Openly Sick of Being Digitally Resilient. . .

Cranky Blogger Warning:  This post was written after one really long day.  It's probably 70% emotion and 30% reasoned thought.  (I'll let you figure out which is which.)  I figured I'd share it with y'all because it's a look inside the mind of a teacher trying to innovate with technology. 

Excuse my French, but today was a helluva' day.  It broke bad from the minute I walked in the door, and considering that I'm still sitting here at 7:09 PM, it's safe to say that things just haven't gotten any better!

The cause of my misery:  Digital Bureaucracy. 

Here's what I mean:  I'm working up a pretty neat "virtual student teacher" experience with Cori Saas, a brilliant Canadian middle grades education student who is taking a course from Dean Shareski.  Cori's a "jump in feet first" kind-of-girl who is planning to whip up an entire website designed to teach my students about carrying capacity, limiting factors, and the impact that changing habitats have on animal species. 

Cori's plans are to pair asynchronous learning activities with real live video-conferences with my kids.  Turns out that in her neck of the woods (Moose Jaw to be exact.  Just down the Saskatchewanian roads from Elbow and Eyebrow), owls are experiencing some serious habitat destruction and Cori's pretty passionate about the topic.  She wants to share what she knows with my kids, and I'm down with that. 

So I signed out a laptop from the library this morning and dug out an old webcam, fixing to create a video-conferencing station in my classroom.  I figured I'd be able to send different groups of students to our conferencing station at different times to learn directly from Cori while others were working on related activities in my classroom. 

Talk about a neat learning opportunity, huh?

The problem:  Laptops in our building—like most schools—are on digital lockdown!

Not only was it impossible to get the drivers for my webcam installed on the machine that I'd signed out, it was impossible to download Skype.  In fact, I came to find out that while Skype isn't blocked by our district firewall yet, it's on some kind of unofficial "nope-no-way-you-can't-use-this" list. 

Now, I've never been one to surrender easily—-so I went rogue, trying every digital trick that I could think of to get beyond the bureaucratic barricade.  First, I loaded Skype on my jump drive, figuring I'd give the system the ol' end around.  That didn't work.  Not enough network drives or something. 

Then, I tried to fire up Google Video Chat.  Google, after all, is probably low on the "we-gotta-block-this-quick" radar.  Problem is, you've got to load a plugin to use Video Chat and loading plugins ain't possible unless you've got the magic admin rights—-and us teachers never get those!

Finally, I whipped out my own personal laptop and worked to connect it to the school's wireless network.  I figured that hooking up a webcam and running a free videoconferencing tool like Skype on my own machine would be an easy fix.  What I didn't know was that getting access would take something like 27 emails to every digitally savvy teacher I know in the district!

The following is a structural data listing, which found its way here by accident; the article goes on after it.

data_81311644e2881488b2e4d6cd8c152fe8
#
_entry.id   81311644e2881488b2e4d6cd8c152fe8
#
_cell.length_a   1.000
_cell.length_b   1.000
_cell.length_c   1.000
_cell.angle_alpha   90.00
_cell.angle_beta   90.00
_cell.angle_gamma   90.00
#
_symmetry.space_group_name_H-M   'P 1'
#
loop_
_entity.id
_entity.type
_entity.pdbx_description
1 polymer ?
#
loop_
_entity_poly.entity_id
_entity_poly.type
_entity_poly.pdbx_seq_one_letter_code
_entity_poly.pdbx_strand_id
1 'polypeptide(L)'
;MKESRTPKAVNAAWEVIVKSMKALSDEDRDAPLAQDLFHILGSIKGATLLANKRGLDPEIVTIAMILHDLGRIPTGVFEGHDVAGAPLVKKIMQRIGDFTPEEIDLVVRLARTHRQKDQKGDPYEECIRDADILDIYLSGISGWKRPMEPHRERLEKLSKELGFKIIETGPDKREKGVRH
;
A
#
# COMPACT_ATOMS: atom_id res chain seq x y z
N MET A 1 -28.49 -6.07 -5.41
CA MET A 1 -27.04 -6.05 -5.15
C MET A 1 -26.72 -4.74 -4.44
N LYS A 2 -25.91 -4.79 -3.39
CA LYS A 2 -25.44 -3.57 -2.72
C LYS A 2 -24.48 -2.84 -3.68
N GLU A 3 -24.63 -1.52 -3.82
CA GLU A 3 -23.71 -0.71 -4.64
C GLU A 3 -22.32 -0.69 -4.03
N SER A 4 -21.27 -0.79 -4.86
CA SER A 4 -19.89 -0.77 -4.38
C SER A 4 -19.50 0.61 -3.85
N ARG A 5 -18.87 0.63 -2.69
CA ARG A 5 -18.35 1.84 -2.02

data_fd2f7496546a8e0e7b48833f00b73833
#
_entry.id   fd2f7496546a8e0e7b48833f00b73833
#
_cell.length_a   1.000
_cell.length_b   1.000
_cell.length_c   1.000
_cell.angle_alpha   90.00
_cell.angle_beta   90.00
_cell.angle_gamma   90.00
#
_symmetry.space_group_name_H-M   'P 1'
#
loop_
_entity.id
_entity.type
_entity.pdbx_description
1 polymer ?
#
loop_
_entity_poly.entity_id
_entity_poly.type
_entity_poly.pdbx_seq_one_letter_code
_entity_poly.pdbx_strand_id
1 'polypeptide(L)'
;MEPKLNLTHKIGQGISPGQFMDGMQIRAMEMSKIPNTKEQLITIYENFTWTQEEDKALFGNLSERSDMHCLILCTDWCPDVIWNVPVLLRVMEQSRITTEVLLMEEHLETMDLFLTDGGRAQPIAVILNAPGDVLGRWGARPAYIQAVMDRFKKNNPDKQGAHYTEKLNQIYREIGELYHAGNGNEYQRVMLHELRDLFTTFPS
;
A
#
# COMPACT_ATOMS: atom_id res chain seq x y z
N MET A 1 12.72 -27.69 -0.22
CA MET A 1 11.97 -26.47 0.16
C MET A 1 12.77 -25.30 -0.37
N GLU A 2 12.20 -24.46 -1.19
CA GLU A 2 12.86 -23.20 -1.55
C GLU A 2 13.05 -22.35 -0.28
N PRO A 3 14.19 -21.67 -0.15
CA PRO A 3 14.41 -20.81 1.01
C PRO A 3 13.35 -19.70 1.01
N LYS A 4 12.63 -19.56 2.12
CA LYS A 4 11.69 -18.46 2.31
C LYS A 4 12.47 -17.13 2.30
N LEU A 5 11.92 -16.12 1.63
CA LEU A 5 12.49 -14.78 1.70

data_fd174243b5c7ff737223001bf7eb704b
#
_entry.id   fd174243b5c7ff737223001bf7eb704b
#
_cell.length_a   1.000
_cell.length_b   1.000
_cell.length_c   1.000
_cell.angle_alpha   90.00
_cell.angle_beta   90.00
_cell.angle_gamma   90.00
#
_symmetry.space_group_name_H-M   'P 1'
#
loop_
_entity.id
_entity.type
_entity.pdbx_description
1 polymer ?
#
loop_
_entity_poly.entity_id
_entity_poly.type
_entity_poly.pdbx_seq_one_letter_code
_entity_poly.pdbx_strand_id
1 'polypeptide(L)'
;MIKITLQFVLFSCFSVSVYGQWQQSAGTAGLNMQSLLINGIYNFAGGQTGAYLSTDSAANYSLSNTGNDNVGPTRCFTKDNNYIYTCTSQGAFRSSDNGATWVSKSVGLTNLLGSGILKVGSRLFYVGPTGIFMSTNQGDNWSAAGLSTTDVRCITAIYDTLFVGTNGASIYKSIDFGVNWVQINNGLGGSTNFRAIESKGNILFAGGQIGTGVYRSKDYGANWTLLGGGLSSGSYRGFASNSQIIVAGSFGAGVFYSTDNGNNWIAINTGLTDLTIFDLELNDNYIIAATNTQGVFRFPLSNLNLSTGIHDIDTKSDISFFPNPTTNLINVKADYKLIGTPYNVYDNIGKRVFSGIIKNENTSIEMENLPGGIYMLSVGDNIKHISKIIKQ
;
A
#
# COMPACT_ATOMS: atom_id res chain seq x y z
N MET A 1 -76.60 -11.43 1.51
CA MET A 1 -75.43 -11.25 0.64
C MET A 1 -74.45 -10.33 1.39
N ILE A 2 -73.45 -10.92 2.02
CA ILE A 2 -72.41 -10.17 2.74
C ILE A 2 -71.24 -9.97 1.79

After poking around long enough, I was finally able to find someone who knew someone who had the access key to connect to our wireless network.  It was a strange, back-alley kind of experience though.  My 'supplier' was super nervous and hesitant.  "I really shouldn't be giving you this," they said.  "It's not allowed."

Excuse me for hating those three words right now.

I mean, I spent something close to four hours and 83 curse words today just trying to put the digital tools in place for my kids to learn from an expert on the other side of the world.  Working on machines without a thousand restrictions, the same task would have been done in 20 minutes max. 

Sometimes when I get into these kinds of pickles, I wonder why in the heck I even bother to try to use technology in new and interesting ways.  Wouldn't firing up the overhead that's gathering dust in the corner of my room and finding a few colored transparencies to wow the kids with be easier than trying to connect to the networks of knowledge beyond the walls of my classroom?

Don't get me wrong:  I'm digitally resilient, displaying an above average level of determination to find ways to make things happen in the face of the kinds of technical challenges that hit me square in the face today. 

But I'm also growing tired of fighting so hard to win small battles—and I'm sick of having to beg and plead for access to programs or tools every time that I innovate.  The most demeaning moments in my year are those where I have to defend teaching practices and learning opportunities to the tech guys who get to determine which of my ideas have enough instructional value to unblock a few sites or to grant a few permissions. 

It just ain't worth it.

26 thoughts on “Openly Sick of Being Digitally Resilient. . .

  1. Sue Stalewski

    I can’t believe that you blogged after such a long and frustrating day. I am a college professor and a school board member. We have a gate keeper mentality in my school district (and to a certain extent at my University!). But, I couldn’t agree more with the comments of California educator and have echoed similar ideas a number of times with my school district administration. I don’t know that we can accept the concept of incremental improvement anymore – the world is moving fast!

  2. Andrew B. Watt

    The Academic Dean, the head of school, and the tech coordinator.
    There is a meeting today on technology in the classroom. I am one of the biggest ‘pushers’ of technology at my school, and I am not invited to attend or participate.

  3. Computer Teacher